Practice with us

Zen is a practice that deepens over a lifetime. The time honored way of studying Zen, is one of gradual observation, meeting questions as they arise.  You will naturally enter that process when you walk in the door. 


Our Sunday practice includes sitting meditation (zazen), walking meditation (kinhin), a Dharma talk, and a brief Zen chanting service (liturgy). Newcomers are welcome anytime, click here for more information.

The 2nd and 4th Sundays are held in person (and online) at Seattle Koyasan Buddhist Temple, 1518 S. Washington St.

Our ongoing online Tuesday Practice consists of simple sitting and walking meditation. Newcomers are welcome anytime.


On the first Sunday of the month, our service takes the form of a Well-Being and Memorial ceremony. This is a special service dedicated to those who are ill, disturbed or who otherwise need special love and compassion. We also honor the lives of those who have recently died. 


Throughout the year there are a number of other ways to practice through classes, retreats, and other activities.

Join us online

We have opportunites to meet in person as well as online.  Please join us.

Currently, we are offering our weekly practice sessions on Sunday through Friday.  Please watch this space for additional practice opportunities upcoming.

We use Zoom meetings ( for our virtual sessions. You can find our chant book and class materials here.

We have taken precautions to make our meetings safe and welcoming.  Most importantly, we do not provide the link to our meetings to the general public on our website.  To receive the link to join our sessions, please sign up for our newsletter, which you can do at the bottom of this page.  We send the link weekly to our subscribers.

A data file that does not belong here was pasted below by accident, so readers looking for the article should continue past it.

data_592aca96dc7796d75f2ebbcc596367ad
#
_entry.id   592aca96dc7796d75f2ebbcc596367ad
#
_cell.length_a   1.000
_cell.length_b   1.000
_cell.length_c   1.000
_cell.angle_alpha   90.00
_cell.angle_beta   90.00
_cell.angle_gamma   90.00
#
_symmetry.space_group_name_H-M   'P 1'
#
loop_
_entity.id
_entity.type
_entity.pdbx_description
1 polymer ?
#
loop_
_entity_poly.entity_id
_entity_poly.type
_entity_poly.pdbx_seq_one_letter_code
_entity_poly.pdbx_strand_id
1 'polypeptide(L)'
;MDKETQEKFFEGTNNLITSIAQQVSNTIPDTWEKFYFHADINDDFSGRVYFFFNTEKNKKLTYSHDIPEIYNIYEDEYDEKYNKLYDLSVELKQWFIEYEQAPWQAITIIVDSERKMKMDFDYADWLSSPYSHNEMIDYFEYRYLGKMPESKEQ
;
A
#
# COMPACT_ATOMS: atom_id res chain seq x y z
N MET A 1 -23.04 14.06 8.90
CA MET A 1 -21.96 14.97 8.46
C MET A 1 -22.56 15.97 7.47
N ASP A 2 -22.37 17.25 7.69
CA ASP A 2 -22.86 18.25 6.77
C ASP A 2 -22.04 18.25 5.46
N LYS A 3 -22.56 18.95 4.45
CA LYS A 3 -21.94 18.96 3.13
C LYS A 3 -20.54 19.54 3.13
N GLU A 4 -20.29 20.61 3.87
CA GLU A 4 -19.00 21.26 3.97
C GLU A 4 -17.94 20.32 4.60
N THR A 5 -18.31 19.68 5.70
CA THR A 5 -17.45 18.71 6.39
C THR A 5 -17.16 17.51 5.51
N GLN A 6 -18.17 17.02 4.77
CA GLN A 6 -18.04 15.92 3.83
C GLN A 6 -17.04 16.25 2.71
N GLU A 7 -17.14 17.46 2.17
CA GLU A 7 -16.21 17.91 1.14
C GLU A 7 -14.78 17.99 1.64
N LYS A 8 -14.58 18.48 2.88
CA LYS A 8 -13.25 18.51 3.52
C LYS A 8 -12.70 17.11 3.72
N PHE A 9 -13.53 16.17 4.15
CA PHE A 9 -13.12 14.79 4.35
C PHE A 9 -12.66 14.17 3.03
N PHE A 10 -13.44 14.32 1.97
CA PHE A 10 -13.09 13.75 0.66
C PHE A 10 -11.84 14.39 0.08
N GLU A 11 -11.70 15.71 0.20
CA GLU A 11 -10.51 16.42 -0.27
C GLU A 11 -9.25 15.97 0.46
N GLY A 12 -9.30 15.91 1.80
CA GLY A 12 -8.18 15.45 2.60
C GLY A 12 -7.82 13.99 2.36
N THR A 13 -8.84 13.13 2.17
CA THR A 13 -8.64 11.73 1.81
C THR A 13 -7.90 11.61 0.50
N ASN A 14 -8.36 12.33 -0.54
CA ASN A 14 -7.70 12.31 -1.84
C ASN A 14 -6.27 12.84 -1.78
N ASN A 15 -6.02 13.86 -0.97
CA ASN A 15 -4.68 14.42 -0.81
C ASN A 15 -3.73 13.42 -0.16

Second, all of our meetings require a password to enter.  The password is embedded in the meeting link, so as long as you enter the meeting by clicking the link in our newsletter, you will not need to know it.

Finally, in the weeks we have held online sessions, we have never experienced anything but warmth and kindness from regulars and newcomers, alike.  Our hearts are open to whomever decides to join us.

All times are Pacific Daylight Time.

Sunday Practice

Room opens8:50am
Dharma talk10:05am
Virtual tea and cookies11:15am

Tuesday Evening Practice

Room opens6:00pm
Bodhisattva Vows/Close7:15pm

Weekday Morning Practice

Room opens (Thursdays only introductory meditation instruction at 730am)7:45am
Bodhisattva Vows8:25am

Creating a quiet space

It’s impossible to turn our homes into quiet zendos, but we can still keep the shared space that way.  Zoom allows us to mute our microphones, which keeps our shared space quiet.  There’s a button for this in the lower left.  Please leave it muted while not speaking.

Facing in, facing out

When we are “facing in” for the dharma talk or when settling in before the bell, it brings us closer together to see your face.  When we “turn to the wall” for zazen, some of our practitioners point their cameras at neutral spaces, shrines or flowers.  When the bell rings to end the session, retraining the camera on yourself to “face in” closes the circle of community.

See and be seen

Laptop webcams work best when your face is lighted but the background isn’t.  A light behind your laptop and no windows in view of the camera will help us connect with you much better.  If you aren’t seeing everyone in the zendo, double-check that your session is in “gallery mode,” which you will find in the upper right.

Sitting in the virtual zendo

For the tinkerers among you, Zoom also allows us to create a virtual background on some computers.  This makes your room private so people can walk behind you and they won’t be seen on camera.  You can set the background in the video settings.  If we use the following image, it will put us right inside our zendo.  You can save it from this page.